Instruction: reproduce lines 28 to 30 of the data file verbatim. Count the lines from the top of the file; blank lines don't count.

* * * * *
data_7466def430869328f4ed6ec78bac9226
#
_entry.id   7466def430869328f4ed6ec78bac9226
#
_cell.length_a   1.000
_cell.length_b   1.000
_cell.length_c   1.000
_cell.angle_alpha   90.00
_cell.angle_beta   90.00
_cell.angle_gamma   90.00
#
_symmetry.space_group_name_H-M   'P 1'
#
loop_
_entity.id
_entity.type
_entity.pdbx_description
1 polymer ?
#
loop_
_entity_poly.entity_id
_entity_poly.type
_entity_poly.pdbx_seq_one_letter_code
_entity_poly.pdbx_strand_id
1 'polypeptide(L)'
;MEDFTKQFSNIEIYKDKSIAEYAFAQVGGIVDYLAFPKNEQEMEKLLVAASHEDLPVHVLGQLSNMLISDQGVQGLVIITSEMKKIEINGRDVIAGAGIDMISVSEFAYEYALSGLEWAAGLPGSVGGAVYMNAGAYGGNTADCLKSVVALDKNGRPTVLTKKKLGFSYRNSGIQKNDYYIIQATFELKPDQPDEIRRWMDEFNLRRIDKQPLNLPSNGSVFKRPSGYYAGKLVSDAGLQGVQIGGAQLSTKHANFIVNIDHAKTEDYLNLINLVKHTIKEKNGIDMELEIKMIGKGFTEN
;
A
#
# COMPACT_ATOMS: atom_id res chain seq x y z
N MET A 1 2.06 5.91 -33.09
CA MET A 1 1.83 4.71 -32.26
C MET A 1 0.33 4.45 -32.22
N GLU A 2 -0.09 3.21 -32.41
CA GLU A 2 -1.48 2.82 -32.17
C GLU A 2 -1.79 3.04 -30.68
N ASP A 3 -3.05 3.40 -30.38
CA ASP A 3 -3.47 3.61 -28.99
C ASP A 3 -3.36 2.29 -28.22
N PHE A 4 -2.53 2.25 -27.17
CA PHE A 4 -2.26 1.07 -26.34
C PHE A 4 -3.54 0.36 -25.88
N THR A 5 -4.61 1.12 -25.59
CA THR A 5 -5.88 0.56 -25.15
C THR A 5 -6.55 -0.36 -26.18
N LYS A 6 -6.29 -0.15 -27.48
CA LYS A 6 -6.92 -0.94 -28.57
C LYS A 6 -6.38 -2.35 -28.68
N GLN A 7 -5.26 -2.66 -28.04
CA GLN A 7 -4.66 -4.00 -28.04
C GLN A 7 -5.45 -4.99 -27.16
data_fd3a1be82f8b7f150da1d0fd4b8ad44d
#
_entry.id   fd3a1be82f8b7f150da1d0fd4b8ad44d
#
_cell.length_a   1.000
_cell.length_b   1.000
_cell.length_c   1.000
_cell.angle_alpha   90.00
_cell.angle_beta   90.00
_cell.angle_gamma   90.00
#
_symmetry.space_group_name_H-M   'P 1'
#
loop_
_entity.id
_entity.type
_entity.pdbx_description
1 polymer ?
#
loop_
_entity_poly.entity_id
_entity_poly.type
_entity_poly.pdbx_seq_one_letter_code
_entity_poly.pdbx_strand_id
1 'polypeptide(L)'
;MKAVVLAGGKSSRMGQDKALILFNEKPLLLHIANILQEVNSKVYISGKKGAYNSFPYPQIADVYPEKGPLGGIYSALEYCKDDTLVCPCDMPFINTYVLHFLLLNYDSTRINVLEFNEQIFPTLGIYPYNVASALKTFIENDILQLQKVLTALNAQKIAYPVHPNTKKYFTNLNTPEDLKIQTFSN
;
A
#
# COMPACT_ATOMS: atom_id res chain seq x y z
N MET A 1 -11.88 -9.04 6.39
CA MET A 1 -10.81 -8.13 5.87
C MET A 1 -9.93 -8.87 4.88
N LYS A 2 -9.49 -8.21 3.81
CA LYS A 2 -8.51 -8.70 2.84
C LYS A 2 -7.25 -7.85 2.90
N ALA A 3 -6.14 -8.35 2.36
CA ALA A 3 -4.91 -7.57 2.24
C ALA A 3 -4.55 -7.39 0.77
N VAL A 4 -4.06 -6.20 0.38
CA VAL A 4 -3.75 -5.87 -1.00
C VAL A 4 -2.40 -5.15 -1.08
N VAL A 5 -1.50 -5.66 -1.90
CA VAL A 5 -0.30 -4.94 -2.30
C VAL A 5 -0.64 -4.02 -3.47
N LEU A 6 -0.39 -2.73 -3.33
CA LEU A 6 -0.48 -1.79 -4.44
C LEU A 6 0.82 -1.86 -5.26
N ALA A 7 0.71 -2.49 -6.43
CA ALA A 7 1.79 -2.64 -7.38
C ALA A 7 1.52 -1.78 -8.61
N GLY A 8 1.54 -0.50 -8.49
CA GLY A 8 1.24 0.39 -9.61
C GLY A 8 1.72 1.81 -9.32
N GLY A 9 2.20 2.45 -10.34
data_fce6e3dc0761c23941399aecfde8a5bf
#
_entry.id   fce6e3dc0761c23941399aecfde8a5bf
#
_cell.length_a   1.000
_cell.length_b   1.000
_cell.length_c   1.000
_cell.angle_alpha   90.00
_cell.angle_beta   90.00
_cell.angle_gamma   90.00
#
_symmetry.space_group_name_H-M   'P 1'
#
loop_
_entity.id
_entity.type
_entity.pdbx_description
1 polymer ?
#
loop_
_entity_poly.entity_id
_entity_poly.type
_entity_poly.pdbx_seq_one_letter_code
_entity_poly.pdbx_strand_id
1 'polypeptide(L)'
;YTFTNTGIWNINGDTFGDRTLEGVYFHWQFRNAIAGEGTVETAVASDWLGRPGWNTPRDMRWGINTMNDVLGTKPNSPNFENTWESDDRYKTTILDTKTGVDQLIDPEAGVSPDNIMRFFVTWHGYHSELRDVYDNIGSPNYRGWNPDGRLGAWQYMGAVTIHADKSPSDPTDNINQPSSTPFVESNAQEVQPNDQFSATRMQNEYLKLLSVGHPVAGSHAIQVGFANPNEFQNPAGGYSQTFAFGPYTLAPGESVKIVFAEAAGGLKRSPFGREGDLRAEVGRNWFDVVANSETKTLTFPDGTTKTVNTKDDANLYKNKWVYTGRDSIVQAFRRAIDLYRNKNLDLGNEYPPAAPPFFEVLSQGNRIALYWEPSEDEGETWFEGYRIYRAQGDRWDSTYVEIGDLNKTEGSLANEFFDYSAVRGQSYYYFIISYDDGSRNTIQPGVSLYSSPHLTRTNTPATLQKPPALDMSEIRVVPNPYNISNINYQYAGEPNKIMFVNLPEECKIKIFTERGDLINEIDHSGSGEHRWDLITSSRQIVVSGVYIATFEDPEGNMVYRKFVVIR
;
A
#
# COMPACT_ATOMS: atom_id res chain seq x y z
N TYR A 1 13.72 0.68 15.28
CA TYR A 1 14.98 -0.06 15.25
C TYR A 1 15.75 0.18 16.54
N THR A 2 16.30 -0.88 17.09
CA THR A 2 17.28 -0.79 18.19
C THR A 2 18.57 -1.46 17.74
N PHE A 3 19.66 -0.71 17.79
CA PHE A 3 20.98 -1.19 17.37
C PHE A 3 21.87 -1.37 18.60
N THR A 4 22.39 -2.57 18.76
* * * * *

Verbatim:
A
#
# COMPACT_ATOMS: atom_id res chain seq x y z